Astronomers witness the death of supergiants in real time (video) — Action News Now

What they saw contradicted previous opinions about the behavior of these stars before they exploded.

For the first time in history, scientists were able to track a red supergiant star in real time in the last 130 days, and observe the rapid self-destruction and death pain of this massive star before a violent explosion.

Previously, it was believed that the red supergiant star remained calm before collapsing into a Type II supernova, and did not show any signs of near extinction-such as an explosion or glow.

But a new learn Astronomers at Northwestern University and the University of California, Berkeley believe that things actually happened differently, detecting the bright radiation of a red supergiant star before it exploded.

This may mean that at least some supergiants will undergo significant internal transformations over time, which will result in spectacular gas jets before they die.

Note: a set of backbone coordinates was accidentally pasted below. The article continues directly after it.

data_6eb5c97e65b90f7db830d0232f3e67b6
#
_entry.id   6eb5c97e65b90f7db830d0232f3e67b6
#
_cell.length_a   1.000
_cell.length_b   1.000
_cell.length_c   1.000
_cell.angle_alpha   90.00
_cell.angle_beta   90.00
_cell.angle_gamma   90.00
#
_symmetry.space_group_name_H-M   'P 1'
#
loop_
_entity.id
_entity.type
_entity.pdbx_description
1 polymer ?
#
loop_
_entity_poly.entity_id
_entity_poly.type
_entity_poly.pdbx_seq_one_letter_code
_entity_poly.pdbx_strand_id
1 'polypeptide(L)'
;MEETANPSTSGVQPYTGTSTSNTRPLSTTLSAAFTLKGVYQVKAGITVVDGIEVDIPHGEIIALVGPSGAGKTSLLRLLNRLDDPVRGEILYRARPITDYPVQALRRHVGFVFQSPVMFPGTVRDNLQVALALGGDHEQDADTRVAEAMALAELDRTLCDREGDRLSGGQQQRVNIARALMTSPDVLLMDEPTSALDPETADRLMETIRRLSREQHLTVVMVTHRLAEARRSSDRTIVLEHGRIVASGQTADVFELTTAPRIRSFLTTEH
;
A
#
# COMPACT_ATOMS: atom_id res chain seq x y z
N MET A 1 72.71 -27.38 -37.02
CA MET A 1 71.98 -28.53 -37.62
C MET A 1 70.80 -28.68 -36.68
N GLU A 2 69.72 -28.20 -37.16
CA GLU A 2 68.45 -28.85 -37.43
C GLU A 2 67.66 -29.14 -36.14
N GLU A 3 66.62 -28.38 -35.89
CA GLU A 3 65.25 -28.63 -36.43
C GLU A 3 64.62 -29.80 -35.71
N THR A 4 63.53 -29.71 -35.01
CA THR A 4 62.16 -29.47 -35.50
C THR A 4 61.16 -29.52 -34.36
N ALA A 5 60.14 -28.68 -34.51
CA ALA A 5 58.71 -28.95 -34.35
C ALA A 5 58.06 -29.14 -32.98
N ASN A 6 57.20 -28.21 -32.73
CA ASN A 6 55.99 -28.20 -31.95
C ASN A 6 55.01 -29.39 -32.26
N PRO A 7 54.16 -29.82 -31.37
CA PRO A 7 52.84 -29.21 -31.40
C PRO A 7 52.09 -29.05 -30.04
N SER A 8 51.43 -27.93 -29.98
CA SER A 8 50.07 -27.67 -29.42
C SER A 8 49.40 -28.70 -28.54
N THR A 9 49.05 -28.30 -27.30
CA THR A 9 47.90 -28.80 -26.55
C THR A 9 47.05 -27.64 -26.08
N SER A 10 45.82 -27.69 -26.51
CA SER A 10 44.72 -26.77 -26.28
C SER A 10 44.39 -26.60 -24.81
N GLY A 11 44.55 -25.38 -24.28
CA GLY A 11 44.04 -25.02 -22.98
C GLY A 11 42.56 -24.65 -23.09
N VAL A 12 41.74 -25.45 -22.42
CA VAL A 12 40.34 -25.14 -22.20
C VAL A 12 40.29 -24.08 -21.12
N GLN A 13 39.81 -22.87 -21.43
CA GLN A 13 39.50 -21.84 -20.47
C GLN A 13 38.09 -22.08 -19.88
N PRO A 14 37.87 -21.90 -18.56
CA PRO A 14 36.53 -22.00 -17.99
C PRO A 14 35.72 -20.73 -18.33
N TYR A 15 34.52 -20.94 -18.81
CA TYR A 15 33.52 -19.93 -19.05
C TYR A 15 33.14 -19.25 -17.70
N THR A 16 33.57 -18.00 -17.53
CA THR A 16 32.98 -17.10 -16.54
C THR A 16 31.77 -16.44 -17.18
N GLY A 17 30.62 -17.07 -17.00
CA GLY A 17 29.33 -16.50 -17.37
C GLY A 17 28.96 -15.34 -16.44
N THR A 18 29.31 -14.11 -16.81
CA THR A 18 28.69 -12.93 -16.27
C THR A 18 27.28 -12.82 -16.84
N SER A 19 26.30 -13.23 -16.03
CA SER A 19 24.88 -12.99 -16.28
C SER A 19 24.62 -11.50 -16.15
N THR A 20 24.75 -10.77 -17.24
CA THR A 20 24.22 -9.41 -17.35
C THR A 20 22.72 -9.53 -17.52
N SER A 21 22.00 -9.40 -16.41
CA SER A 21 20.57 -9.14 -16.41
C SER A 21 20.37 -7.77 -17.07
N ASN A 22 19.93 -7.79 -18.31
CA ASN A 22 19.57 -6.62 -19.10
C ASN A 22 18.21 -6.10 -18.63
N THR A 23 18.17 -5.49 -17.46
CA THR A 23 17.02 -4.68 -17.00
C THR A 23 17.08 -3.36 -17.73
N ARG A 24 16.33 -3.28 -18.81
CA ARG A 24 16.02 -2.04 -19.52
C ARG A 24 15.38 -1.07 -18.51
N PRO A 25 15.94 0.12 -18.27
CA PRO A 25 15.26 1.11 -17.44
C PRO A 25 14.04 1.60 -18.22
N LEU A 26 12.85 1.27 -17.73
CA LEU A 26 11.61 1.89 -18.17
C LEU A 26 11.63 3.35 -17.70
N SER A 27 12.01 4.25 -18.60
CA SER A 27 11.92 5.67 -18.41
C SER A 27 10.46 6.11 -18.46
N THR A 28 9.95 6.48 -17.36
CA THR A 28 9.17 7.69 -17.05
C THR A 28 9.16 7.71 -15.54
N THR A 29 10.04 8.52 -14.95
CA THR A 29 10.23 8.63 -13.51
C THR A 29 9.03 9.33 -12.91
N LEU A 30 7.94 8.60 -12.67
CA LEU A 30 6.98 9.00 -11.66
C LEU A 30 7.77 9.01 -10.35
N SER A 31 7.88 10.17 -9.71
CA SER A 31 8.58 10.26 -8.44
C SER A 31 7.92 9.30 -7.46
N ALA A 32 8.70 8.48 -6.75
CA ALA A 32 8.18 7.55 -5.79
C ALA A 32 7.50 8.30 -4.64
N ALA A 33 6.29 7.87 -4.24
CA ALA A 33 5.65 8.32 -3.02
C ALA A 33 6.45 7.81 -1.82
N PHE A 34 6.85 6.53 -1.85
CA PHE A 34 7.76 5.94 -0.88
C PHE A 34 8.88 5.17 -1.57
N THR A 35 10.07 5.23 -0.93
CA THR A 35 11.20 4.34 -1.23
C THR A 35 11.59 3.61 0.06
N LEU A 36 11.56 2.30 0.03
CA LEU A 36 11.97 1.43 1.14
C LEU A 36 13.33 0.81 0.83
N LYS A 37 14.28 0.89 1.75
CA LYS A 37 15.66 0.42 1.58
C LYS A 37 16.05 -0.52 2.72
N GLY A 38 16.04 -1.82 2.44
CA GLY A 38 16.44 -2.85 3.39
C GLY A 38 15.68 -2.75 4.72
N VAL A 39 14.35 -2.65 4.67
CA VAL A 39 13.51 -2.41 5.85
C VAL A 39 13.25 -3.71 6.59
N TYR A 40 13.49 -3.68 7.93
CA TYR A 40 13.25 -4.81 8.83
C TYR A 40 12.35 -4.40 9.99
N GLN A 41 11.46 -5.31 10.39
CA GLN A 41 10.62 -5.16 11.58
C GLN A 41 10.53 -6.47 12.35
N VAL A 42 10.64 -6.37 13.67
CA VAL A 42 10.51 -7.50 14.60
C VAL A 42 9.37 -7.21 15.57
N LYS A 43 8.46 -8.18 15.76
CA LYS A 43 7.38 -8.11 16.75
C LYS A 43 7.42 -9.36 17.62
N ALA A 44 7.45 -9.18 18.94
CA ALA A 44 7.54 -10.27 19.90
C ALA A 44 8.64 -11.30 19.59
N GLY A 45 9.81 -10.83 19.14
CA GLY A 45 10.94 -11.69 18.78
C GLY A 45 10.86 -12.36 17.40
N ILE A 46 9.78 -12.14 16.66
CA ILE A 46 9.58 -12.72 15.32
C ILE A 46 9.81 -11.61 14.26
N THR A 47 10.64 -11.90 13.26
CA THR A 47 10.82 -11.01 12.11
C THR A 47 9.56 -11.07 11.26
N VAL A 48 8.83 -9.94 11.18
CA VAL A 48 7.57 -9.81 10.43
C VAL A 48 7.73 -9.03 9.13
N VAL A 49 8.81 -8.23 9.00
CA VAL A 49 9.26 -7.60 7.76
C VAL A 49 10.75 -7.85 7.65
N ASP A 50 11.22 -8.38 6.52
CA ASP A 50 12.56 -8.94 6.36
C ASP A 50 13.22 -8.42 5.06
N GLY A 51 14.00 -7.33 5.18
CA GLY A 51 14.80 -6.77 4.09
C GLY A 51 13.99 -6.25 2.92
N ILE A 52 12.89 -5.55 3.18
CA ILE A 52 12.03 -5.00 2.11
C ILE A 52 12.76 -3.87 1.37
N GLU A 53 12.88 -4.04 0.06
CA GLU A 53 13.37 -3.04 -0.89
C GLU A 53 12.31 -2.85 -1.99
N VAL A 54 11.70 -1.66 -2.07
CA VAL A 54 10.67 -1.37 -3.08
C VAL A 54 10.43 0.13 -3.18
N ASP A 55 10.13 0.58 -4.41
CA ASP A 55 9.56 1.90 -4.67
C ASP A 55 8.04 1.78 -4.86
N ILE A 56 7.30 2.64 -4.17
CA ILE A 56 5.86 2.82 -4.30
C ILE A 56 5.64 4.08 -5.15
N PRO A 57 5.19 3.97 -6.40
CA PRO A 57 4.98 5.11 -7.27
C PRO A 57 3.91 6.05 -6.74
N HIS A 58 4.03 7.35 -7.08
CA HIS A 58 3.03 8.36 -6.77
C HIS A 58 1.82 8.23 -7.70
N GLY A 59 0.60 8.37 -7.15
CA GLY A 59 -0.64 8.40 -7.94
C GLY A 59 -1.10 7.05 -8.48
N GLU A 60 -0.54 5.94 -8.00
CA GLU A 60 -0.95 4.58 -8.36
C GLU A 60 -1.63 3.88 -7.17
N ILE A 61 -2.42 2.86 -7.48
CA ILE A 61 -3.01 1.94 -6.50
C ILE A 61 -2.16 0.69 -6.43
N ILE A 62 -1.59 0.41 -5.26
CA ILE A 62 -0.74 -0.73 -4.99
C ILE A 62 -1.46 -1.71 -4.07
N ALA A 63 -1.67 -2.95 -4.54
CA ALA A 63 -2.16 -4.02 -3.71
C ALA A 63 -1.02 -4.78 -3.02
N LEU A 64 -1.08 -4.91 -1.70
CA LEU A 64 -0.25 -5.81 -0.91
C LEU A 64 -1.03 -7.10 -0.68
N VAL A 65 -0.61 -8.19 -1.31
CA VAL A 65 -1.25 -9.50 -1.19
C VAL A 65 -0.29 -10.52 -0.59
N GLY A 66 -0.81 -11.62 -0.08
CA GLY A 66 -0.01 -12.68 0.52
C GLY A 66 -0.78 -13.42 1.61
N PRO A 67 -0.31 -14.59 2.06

The scientists made an animated video recording what they saw as the star self-destructed and collapsed.

“For the first time we saw a red supergiant exploding,” Dad’s lead author Wynn Jacobson-Galán said that the team’s work “A breakthrough in our understanding of what a massive star will do just before death.”

Researchers at the Institute of Astronomy at the University of Hawaii detected bright radiation from a massive star that was doomed to fail for the first time in the summer of 2020.

A few months later, a supernova illuminated the sky, and Jacobson-Galán’s team used the Low Resolution Imaging Spectrometer (LRIS) of the WM Keck Observatory in Mauna Kea, Hawaii, to witness the violence in real time.

“The data shows direct evidence of dense peristellar matter around the star at the time of the explosion,” Astronomers pointed out.

They named this powerful explosive supernova 2020tlf (SN 2020tlf), saying it was caused by a star ten times larger than our sun and about 120 million light-years away from the Earth.

“It’s like watching a ticking time bomb,” Raffaella Margutti, the senior author of the paper, talked about the team’s observations. “Until now, we have never confirmed such violent activity in a dying red supergiant star. We have seen it generate such intense radiation, then collapse and burn.”

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